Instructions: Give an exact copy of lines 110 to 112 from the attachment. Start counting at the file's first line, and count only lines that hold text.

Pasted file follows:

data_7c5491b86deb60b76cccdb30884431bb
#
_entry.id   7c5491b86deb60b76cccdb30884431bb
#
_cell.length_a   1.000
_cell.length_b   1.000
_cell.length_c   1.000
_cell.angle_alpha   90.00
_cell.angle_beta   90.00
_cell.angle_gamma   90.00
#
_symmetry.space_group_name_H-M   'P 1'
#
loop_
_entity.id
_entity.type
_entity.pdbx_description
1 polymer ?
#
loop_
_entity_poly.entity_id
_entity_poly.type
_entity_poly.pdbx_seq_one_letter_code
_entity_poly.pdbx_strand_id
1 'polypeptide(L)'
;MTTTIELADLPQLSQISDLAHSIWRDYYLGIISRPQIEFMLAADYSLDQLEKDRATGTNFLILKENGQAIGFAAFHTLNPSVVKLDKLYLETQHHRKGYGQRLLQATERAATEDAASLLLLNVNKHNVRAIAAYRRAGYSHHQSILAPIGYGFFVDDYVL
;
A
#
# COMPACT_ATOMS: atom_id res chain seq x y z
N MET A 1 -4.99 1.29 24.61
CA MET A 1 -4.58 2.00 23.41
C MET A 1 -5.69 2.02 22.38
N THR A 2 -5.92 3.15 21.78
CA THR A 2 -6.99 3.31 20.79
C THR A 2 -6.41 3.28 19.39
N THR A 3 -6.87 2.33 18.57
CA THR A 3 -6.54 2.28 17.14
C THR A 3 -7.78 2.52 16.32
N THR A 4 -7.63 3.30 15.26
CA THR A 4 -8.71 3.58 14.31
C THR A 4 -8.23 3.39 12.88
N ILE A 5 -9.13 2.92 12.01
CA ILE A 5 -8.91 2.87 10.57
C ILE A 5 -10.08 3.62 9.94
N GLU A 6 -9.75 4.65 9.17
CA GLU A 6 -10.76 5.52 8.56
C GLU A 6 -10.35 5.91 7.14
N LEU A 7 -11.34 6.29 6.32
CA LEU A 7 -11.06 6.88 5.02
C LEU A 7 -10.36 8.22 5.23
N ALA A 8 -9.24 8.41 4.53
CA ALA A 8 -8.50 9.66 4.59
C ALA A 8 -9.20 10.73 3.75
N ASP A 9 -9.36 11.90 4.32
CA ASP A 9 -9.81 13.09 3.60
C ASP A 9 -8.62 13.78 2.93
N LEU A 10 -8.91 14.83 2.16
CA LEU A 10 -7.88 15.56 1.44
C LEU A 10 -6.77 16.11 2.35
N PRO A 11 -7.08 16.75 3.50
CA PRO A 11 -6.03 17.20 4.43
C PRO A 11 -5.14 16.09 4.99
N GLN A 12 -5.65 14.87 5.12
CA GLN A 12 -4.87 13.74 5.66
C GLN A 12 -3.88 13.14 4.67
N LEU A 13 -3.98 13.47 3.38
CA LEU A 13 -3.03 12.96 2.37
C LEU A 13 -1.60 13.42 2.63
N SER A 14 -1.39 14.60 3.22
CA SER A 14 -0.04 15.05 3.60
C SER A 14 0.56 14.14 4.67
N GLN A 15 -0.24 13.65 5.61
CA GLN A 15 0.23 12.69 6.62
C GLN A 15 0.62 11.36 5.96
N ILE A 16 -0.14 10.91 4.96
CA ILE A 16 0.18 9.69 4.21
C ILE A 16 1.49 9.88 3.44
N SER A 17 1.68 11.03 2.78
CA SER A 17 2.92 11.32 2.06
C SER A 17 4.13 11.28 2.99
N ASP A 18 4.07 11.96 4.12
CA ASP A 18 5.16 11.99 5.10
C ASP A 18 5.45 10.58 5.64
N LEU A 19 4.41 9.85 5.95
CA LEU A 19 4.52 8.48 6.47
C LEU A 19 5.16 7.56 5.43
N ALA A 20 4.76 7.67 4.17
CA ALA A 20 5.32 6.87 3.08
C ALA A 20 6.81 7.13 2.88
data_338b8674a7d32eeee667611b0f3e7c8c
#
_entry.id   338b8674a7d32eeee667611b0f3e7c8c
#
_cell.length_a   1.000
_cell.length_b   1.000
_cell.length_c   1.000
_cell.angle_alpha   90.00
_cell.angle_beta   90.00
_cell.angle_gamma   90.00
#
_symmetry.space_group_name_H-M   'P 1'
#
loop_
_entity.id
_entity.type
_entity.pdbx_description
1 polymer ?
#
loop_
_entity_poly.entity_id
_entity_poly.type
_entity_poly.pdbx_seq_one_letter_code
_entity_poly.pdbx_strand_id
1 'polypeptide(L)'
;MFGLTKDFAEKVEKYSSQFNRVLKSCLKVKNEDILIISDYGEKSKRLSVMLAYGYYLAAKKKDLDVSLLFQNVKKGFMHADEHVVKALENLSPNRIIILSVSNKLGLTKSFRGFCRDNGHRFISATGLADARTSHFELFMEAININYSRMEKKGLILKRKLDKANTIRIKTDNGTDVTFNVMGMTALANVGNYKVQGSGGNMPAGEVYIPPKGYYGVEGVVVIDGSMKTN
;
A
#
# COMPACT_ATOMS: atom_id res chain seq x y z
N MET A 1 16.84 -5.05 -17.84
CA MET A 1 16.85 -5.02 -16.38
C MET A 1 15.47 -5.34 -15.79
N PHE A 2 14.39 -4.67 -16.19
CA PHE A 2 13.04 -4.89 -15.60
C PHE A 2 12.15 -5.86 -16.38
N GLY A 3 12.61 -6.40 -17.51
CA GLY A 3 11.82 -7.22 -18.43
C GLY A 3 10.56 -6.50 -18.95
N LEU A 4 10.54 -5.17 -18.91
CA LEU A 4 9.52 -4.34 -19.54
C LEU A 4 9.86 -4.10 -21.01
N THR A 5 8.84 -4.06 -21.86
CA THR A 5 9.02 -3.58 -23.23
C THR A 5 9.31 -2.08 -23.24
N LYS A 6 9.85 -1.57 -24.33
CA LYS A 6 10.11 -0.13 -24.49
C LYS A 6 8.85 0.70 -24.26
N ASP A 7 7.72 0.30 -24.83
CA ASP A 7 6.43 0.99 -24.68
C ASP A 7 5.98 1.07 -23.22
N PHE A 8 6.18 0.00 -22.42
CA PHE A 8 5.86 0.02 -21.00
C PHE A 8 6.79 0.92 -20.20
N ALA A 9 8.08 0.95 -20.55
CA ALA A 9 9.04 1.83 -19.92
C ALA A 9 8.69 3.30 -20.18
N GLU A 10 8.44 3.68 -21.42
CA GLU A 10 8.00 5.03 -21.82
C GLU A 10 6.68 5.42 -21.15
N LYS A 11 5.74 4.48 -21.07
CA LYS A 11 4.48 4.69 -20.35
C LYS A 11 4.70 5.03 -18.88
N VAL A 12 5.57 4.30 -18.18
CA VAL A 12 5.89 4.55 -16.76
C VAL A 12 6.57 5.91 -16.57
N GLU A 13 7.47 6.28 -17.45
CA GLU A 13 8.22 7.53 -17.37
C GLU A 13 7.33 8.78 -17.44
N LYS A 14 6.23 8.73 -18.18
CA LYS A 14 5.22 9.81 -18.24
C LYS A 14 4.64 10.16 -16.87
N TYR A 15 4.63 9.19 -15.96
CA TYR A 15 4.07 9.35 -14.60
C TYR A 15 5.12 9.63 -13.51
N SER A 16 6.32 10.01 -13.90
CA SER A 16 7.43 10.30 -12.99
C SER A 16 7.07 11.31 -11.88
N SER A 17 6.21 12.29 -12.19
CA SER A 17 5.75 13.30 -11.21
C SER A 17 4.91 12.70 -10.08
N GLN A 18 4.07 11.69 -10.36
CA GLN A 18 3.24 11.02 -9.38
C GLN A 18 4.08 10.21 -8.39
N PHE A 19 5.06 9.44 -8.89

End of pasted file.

loop_
_entity_poly.entity_id
_entity_poly.type